MEPS 306:63-78 (2006)  -  doi:10.3354/meps306063

Impacts of otter trawling on colonial epifaunal assemblages on a cobble bottom ecosystem on Western Bank (northwest Atlantic)

Lea-Anne Henry1,4, Ellen L. R. Kenchington2,*, Trevor J. Kenchington2,3,Kevin G. MacIsaac2, Cynthia Bourbonnais-Boyce2, Donald C. Gordon Jr.2

1Department of Biology, Dalhousie University, 1355 Oxford Street, Halifax, Nova Scotia B3H 4J1, Canada
2Bedford Institute of Oceanography, Department of Fisheries and Oceans, 1 Challenger Drive, Dartmouth, Nova Scotia B2Y 4A2, Canada
3Gadus Associates, RR#1 Musquodoboit Harbour, Nova Scotia B0J 2L0, Canada
4Present address: Scottish Association for Marine Science, Dunstaffnage Marine Laboratory, Oban, Argyll PA37 1QA, UK
*-Corresponding author. Email:

ABSTRACT: Colonial epifauna are an important component of benthic communities, providing structural complexity at scales of millimetres to metres. Many are sessile, emergent and fragile—characteristics which render them vulnerable to disturbances associated with bottom fishing. Many also have impressive abilities to rapidly regenerate both sexually and asexually and, consequently, the ultimate results of impacts of physical disturbance are difficult to predict. We analysed the effects of 3 yr of pulsed experimental otter trawling, following an asymmetrical before-after-control-impact design, on grab-sampled colonial epifauna. Our study site was on a cobble seabed on the Scotian Shelf in a formerly important fishing ground which had seen no disturbance by mobile fishing gears for 10 yr. The number of taxa, total biomass, the biomass of component major taxa (hydroids, bryozoans, sponges, tunicates, soft corals) and the community composition were analysed for single-year and cumulative effects. The study site had a rich colonial fauna containing at least 53 taxa, the majority of which were hydroids. The small vase sponge Scypha ciliata, the leafy bryozoans Dendrobeania spp. and the hydroids Symplectoscyphus spp. were the most frequent, occurring in >70% of the samples. Significant inter-annual differences at control sites were observed. The number of taxa, total biomass and hydroid biomass increased over the study period, with associated changes in community composition. Short-term effects of trawling were detected as decreases in the number of taxa per sample, total biomass and total hydroid biomass across the trawling events, although these trends were non-significant after Bonferroni adjustment. No cumulative effects from the pulsed trawling were detected, and colonial species assemblages on control and impacted lines were similar at the end of the experiment. While some of the tests for trawling effects were statistically weak, it is certain that any effects were small relative to natural inter-annual change.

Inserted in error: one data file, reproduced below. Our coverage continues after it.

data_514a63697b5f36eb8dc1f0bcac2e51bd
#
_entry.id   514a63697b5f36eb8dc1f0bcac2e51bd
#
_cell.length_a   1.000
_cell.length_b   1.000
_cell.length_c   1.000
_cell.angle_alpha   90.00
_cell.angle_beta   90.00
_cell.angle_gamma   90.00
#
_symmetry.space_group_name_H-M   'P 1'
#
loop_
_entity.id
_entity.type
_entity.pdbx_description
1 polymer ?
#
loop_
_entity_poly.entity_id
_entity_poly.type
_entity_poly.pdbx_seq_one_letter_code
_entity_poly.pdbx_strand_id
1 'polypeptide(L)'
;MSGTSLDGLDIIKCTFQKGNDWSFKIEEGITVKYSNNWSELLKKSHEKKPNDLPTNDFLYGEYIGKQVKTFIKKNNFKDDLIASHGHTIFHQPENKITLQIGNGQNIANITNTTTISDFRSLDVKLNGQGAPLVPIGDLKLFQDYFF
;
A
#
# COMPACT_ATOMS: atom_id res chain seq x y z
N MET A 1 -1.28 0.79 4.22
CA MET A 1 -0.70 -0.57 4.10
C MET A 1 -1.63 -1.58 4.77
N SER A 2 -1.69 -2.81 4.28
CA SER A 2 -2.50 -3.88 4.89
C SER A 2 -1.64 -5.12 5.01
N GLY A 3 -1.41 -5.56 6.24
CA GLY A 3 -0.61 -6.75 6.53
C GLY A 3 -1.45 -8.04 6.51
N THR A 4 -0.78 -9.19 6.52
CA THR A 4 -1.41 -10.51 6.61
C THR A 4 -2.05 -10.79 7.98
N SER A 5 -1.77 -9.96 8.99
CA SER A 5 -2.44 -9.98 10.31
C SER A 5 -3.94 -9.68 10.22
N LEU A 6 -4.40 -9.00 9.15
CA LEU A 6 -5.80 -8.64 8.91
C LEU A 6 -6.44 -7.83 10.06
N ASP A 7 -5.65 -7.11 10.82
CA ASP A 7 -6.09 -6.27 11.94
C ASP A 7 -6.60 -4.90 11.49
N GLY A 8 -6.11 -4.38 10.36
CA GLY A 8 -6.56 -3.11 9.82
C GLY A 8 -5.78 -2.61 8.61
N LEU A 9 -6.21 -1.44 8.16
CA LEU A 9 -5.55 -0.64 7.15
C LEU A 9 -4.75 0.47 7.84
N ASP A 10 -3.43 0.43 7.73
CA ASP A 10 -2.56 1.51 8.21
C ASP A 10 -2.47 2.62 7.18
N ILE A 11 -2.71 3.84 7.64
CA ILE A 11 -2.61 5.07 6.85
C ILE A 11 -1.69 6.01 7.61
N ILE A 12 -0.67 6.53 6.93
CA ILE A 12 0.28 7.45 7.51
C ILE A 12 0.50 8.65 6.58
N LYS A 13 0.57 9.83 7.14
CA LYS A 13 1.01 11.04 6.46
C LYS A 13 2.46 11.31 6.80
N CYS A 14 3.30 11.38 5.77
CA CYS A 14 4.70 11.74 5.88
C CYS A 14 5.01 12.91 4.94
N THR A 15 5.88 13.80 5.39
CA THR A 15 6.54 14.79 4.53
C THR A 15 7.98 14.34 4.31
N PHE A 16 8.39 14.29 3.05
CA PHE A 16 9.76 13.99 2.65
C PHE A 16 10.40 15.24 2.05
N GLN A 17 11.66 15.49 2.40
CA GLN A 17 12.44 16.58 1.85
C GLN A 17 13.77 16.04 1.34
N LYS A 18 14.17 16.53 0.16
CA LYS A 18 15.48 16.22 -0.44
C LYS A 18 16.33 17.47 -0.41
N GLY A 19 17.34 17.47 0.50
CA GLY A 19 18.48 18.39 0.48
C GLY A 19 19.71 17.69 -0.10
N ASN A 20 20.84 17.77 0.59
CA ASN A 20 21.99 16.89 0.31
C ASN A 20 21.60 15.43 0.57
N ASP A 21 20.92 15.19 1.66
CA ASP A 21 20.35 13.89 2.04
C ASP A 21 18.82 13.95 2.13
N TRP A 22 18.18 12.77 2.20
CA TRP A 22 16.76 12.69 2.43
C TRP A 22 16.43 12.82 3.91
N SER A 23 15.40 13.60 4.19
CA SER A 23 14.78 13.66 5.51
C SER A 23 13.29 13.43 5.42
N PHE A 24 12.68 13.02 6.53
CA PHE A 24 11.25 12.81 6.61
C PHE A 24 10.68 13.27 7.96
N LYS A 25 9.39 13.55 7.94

KEY WORDS: Otter trawling · Colonial epifauna · Cobble seabed · Experiment

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